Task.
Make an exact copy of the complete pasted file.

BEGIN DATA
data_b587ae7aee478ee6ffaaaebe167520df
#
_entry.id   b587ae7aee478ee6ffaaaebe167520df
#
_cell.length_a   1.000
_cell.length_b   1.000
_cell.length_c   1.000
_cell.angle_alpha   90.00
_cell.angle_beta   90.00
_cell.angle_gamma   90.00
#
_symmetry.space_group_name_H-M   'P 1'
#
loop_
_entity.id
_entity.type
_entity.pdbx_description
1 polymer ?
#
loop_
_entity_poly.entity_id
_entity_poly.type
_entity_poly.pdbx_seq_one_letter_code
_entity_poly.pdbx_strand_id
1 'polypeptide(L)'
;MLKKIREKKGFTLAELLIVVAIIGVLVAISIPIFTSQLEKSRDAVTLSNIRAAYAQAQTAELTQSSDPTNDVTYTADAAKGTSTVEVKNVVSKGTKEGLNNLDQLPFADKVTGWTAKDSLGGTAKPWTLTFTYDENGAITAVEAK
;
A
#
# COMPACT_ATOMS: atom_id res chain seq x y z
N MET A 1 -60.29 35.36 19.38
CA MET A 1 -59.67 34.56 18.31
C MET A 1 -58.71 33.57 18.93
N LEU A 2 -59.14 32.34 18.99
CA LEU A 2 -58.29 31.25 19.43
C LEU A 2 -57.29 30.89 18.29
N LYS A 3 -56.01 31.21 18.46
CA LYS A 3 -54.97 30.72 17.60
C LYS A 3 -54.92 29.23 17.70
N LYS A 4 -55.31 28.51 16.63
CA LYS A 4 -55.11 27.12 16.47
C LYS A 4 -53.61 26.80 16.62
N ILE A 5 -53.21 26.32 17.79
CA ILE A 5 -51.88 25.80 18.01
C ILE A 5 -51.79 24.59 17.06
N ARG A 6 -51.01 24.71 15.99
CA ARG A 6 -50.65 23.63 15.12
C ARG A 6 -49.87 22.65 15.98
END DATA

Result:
data_b587ae7aee478ee6ffaaaebe167520df
#
_entry.id   b587ae7aee478ee6ffaaaebe167520df
#
_cell.length_a   1.000
_cell.length_b   1.000
_cell.length_c   1.000
_cell.angle_alpha   90.00
_cell.angle_beta   90.00
_cell.angle_gamma   90.00
#
_symmetry.space_group_name_H-M   'P 1'
#
loop_
_entity.id
_entity.type
_entity.pdbx_description
1 polymer ?
#
loop_
_entity_poly.entity_id
_entity_poly.type
_entity_poly.pdbx_seq_one_letter_code
_entity_poly.pdbx_strand_id
1 'polypeptide(L)'
;MLKKIREKKGFTLAELLIVVAIIGVLVAISIPIFTSQLEKSRDAVTLSNIRAAYAQAQTAELTQSSDPTNDVTYTADAAKGTSTVEVKNVVSKGTKEGLNNLDQLPFADKVTGWTAKDSLGGTAKPWTLTFTYDENGAITAVEAK
;
A
#
# COMPACT_ATOMS: atom_id res chain seq x y z
N MET A 1 -60.29 35.36 19.38
CA MET A 1 -59.67 34.56 18.31
C MET A 1 -58.71 33.57 18.93
N LEU A 2 -59.14 32.34 18.99
CA LEU A 2 -58.29 31.25 19.43
C LEU A 2 -57.29 30.89 18.29
N LYS A 3 -56.01 31.21 18.46
CA LYS A 3 -54.97 30.72 17.60
C LYS A 3 -54.92 29.23 17.70
N LYS A 4 -55.31 28.51 16.63
CA LYS A 4 -55.11 27.12 16.47
C LYS A 4 -53.61 26.80 16.62
N ILE A 5 -53.21 26.32 17.79
CA ILE A 5 -51.88 25.80 18.01
C ILE A 5 -51.79 24.59 17.06
N ARG A 6 -51.01 24.71 15.99
CA ARG A 6 -50.65 23.63 15.12
C ARG A 6 -49.87 22.65 15.98